Wednesday, March 16, 2022

The Peerless Prognosticator is ON THE AIR!!! -- Game 62: Capitals at Blue Jackets, March 17th

The Peerless Prognosticator is ON THE AIR!!!

After treating fans to a milestone, some extra hockey, and a freestyle competition that seemed as if it might go on forever – all in one game -- the Washington Capitals head back on the road on St. Patrick’s Day to face the Columbus Blue Jackets at Nationwide Arena.

The Caps will take a six-game points streak (5-0-1) into their contest with Columbus, while the Blue Jackets will be playing in the back half of a back-to-back set of games after visiting the Ottawa Senators on Wednesday night.

Since defeating the Caps, 5-4, to open February, Columbus has been very much an up-and-down team with the sort of performance one might expect of a club whose last remaining flicker of hope for a playoff spot is all but extinguished.  Columbus will be trying to post their third streak of three or more wins since the beginning of February when Washington visits.  The Blue Jackets have a 10-5-2 record since February 1st wrapped around those winning streaks, but it would appear too little, too late, with Columbus sitting 13 points behind the Caps for the second wild card spot in the Eastern Conference with 22 games to play as of Wednesday morning.

Over those 17 games, Columbus has demonstrated an ability to score, averaging 3.65 goals per game over that stretch, seventh in the league.  Their scoring has been done it with depth, especially among the defensemen. In those 17 games, six of the nine defensemen to dress for Columbus have goals, and all of them have at least one point.  Zach Werenski leads the defense over that span in goals (four), assists (eight), points (12), plus-minus rating (plus-3), shots on goal (49), has one of the two power play goals for the defense (Adam Boqvist has the other), leads in power play points (three), and he has the only game-winning goal for the defense.  He posted these numbers while missing four of the 17 games due to an upper-body injury.

Despite this being only his sixth NHL season, Werenski is ranked highly among a number of all-time statistics for Columbus defensemen.  He is fifth among Blue Jacket defensemen in games played in team history (389), first in goals (75), second in assists (151), first in points (226), 13th in plus-minus rating (plus-4), first in power play goals (18), first in power play points (75), second in overtime goals (five), tied for first in game-winning goals (12), first in shots on goal (1,005), sixth in minutes played (9,036), eighth in blocked shots (443), second in takeaways (175), first in first goals of games (13), tied for first in empty net goals (two), and second in empty net points (eight).  Werenski has been on an extended run of production leading up to tonight’s game against Ottaway, going 4-11-15, plus-3, in his last 16 games.  He is 2-4-6, minus-3, in 17 career game against the Caps.

Of 24 skaters to dress for Columbus over these last 17 games, 20 have goals. Jakub Voracek has only two of them, but he has 13 assists to go along with them, most of any of the Blue Jackets over those games. Voracek has never been an elite goal scorer, but not for lack of talent in that area.  He does have six 20-goal seasons in 13 seasons before this one.  But this season, in the first year of his second tour with the team that originally drafted him (seventh overall in the 2007 Entry Draft), his shooting efficiency has been mysteriously poor.  His 2.9 percent shooting (three goals on 104 shots) is the worst of his career by a significant margin (5.2 percent with Philadelphia in 2015-2016).  If there is a silver lining here, and it is most like a sliver than a lining, it is that while he had one goal on 80 shots (1.3 percent) in his first 42 games, he is 2-for-24 (8.3 percent) in his last 15 games.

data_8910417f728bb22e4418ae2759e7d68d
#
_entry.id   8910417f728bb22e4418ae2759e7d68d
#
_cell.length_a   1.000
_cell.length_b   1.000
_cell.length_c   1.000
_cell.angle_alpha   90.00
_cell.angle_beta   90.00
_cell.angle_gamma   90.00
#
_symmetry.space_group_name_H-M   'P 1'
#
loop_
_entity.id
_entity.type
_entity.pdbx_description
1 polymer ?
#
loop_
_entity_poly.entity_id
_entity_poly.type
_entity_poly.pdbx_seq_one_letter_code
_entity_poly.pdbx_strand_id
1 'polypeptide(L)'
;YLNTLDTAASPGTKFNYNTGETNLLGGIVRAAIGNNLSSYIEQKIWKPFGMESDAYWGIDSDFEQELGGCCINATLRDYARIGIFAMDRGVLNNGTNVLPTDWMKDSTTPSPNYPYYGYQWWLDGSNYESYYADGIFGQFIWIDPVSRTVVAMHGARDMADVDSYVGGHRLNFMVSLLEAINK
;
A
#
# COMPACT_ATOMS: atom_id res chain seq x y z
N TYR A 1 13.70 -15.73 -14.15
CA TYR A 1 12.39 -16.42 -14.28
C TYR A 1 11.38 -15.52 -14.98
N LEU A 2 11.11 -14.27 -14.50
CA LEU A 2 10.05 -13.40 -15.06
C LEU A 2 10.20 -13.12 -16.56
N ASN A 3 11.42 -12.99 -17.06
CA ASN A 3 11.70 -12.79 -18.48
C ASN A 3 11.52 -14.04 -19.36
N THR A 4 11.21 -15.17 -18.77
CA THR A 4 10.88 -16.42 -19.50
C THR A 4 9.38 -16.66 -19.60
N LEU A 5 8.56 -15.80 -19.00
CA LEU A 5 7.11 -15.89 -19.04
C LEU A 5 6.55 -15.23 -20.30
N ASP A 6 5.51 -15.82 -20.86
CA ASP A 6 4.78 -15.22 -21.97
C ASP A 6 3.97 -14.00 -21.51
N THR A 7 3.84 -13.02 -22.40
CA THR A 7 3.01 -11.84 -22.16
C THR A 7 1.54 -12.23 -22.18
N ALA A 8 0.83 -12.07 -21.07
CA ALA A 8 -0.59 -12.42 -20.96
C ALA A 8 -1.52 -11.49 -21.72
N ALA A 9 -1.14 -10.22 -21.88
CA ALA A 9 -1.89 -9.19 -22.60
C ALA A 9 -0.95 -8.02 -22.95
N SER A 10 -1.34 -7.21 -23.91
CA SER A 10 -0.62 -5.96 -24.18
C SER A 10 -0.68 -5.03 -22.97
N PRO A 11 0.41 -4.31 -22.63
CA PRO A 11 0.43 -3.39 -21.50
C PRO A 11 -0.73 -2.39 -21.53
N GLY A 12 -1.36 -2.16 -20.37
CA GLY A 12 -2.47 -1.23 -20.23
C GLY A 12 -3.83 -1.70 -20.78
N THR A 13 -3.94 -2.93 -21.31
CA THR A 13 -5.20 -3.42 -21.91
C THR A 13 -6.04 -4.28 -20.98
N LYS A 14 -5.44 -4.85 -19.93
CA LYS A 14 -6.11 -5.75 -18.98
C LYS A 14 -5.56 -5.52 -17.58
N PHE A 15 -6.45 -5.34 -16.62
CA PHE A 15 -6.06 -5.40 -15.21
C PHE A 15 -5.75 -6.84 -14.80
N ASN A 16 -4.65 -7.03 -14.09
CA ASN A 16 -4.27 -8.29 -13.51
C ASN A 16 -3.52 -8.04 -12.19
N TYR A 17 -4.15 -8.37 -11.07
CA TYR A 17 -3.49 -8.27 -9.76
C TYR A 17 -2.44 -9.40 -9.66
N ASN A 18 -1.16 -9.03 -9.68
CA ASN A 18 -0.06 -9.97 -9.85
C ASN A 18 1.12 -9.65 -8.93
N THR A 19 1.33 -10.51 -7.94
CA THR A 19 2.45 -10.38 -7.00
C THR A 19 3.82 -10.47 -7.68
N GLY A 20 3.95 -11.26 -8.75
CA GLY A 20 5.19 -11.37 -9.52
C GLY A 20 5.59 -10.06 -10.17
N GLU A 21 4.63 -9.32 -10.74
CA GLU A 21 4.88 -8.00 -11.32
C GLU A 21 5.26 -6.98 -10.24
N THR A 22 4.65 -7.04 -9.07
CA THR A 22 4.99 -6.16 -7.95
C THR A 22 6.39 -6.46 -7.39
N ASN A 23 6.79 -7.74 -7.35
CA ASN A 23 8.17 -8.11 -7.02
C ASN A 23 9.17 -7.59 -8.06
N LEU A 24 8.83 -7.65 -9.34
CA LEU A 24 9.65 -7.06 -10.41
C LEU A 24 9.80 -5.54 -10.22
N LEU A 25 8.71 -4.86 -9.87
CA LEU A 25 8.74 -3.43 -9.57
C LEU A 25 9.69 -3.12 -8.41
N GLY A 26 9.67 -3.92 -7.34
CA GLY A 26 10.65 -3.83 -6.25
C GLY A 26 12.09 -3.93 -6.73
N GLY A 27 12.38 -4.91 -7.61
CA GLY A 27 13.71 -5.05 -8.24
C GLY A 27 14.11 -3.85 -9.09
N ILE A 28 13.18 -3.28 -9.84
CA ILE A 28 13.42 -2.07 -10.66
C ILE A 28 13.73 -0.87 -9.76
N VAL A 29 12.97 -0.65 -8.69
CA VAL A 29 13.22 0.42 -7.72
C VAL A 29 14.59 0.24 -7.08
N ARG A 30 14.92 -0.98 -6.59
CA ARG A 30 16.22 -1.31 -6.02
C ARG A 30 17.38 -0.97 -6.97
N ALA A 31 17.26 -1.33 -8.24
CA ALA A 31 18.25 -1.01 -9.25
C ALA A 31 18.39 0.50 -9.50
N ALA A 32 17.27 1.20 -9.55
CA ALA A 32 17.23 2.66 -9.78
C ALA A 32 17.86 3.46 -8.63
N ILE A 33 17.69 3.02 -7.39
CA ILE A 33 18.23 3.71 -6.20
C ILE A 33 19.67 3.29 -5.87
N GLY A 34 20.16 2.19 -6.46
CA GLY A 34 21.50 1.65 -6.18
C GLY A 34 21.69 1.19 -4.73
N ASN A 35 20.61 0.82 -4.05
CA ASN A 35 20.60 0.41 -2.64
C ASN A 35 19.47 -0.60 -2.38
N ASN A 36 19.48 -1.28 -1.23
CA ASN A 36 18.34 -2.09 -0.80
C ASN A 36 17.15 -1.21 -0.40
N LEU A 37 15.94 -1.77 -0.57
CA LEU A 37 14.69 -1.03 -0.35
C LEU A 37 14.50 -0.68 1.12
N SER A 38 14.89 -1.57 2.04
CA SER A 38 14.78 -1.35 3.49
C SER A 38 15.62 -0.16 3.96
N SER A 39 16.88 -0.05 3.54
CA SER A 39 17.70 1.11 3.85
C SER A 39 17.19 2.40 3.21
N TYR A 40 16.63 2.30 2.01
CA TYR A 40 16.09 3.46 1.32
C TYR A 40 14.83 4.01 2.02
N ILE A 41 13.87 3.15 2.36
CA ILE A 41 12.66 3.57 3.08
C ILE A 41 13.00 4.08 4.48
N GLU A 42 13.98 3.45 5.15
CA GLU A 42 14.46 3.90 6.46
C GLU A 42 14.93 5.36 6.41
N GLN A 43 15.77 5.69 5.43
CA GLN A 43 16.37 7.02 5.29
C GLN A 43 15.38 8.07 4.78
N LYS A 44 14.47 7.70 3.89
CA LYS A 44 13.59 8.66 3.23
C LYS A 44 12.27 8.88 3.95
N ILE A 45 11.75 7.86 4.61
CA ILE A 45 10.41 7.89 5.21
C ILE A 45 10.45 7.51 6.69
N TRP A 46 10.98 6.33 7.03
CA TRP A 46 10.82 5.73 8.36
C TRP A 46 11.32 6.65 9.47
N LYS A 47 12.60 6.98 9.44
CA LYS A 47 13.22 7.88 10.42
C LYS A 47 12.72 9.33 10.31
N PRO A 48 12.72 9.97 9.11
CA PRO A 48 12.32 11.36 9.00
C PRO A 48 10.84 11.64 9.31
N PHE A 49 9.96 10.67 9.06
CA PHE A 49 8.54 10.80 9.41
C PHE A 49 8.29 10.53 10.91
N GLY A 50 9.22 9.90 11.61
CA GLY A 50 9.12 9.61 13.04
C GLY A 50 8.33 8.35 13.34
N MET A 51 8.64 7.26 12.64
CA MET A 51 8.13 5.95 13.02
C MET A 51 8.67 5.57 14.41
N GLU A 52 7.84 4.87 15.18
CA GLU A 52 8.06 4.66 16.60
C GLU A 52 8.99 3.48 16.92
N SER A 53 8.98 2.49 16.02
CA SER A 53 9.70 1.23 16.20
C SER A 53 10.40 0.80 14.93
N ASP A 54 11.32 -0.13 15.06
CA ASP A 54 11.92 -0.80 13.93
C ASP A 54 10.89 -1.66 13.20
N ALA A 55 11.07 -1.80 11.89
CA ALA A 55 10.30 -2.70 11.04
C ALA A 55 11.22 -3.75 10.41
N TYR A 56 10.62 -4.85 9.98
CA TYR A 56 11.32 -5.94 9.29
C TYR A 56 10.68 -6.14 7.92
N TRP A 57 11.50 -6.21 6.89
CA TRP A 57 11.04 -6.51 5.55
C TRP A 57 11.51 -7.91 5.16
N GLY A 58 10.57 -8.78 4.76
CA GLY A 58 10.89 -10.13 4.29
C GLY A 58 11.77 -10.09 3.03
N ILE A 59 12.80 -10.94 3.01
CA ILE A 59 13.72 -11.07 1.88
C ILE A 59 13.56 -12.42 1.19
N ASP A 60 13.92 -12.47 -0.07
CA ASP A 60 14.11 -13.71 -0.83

But goal scoring isn’t where Voracek’s contributions have been most felt.  Assists are his thing.  He has 40 assists overall, which is tied for 22nd in the league, but 30 of those helpers are primary assists, which is tied for fifth in the league.  His assist production is not out of the ordinary, either.  Since he arrived in the NHL in 2012-2013, his 436 assists rank sixth overall, and his 265 primary assists rank fifth.  Despite playing in only 298 games as a Blue Jacket in his career (26th in team history), he ranks 11th in total assists (135) and seventh in primary assists (88).  Among 96 players to have skated in at least 100 games for the franchise, Voracek ranks sixth in total assists per game (0.45) and third in primary assists per game (0.30).  Listed as day-to-day with a knee injury, he is 15-24-39, minus-2, in 50 career games against Washington.

While Columbus has been able to put the puck in the net over their 10-5-2 run, they have not been able to keep pucks out of their own net, allowing 3.65 goals per game over that stretch, equaling the 3.65 goal per game they scored.  While not all of a team’s problems with scoring defense is the fault of goaltending, it remains that Columbus’ goaltenders have poor numbers over this stretch.  Three goalies have started games over this 17-game stretch – Elvis Merzlikins (12), J-F Berube (four), and Joonas Korpisalo (one). Only twice did any of them allow fewer than three goals, both by Merzlikins, one goal on 31 shots in a 2-1 win over Montreal on February 12th and two goals on 38 shots in a 3-2 Gimmick win on March 11th.  Opponents posted four or more goals nine times in the 17 games, seven times by Merzlikins and once each by Berube and Korpisalo.   

As a group, their combined save percentage over this stretch is .899, Berube being the best of the trio at .924, but he has not appeared in a game since February 25th.  And it is not as if the Merzlikins/Korpisalo pair is in a slump.  Over the full season, among the 51 goalies logging at least 1,000 minutes, Merzlikins ranks 48th in goals against average (3.44) and 38th in save percentage (.902), while Korpisalo ranks last in that group in goals against average (.395) and save percentage (.885).  Merzlikins is 1-0-0, 4.00, .879 in his only career appearance against the Caps, while Korpisalo is 3-1-1, 1.74, .945, with one shutout in six career appearances against Washington.